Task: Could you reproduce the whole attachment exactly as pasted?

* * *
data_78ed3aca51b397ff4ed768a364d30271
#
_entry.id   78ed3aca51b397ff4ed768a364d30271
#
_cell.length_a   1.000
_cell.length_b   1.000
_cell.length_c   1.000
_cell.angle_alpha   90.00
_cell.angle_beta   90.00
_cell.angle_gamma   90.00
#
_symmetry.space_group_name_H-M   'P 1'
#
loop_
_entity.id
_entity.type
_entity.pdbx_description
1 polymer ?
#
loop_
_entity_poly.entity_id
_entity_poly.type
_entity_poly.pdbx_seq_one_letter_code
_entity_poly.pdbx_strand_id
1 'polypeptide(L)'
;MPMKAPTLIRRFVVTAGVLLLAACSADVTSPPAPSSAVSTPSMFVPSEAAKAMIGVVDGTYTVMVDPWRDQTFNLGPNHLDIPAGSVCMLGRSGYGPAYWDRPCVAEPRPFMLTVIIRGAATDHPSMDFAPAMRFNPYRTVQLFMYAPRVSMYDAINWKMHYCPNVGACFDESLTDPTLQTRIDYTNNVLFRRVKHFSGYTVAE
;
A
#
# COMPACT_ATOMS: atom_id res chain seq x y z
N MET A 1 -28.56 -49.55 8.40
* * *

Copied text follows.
data_78ed3aca51b397ff4ed768a364d30271
#
_entry.id   78ed3aca51b397ff4ed768a364d30271
#
_cell.length_a   1.000
_cell.length_b   1.000
_cell.length_c   1.000
_cell.angle_alpha   90.00
_cell.angle_beta   90.00
_cell.angle_gamma   90.00
#
_symmetry.space_group_name_H-M   'P 1'
#
loop_
_entity.id
_entity.type
_entity.pdbx_description
1 polymer ?
#
loop_
_entity_poly.entity_id
_entity_poly.type
_entity_poly.pdbx_seq_one_letter_code
_entity_poly.pdbx_strand_id
1 'polypeptide(L)'
;MPMKAPTLIRRFVVTAGVLLLAACSADVTSPPAPSSAVSTPSMFVPSEAAKAMIGVVDGTYTVMVDPWRDQTFNLGPNHLDIPAGSVCMLGRSGYGPAYWDRPCVAEPRPFMLTVIIRGAATDHPSMDFAPAMRFNPYRTVQLFMYAPRVSMYDAINWKMHYCPNVGACFDESLTDPTLQTRIDYTNNVLFRRVKHFSGYTVAE
;
A
#
# COMPACT_ATOMS: atom_id res chain seq x y z
N MET A 1 -28.56 -49.55 8.40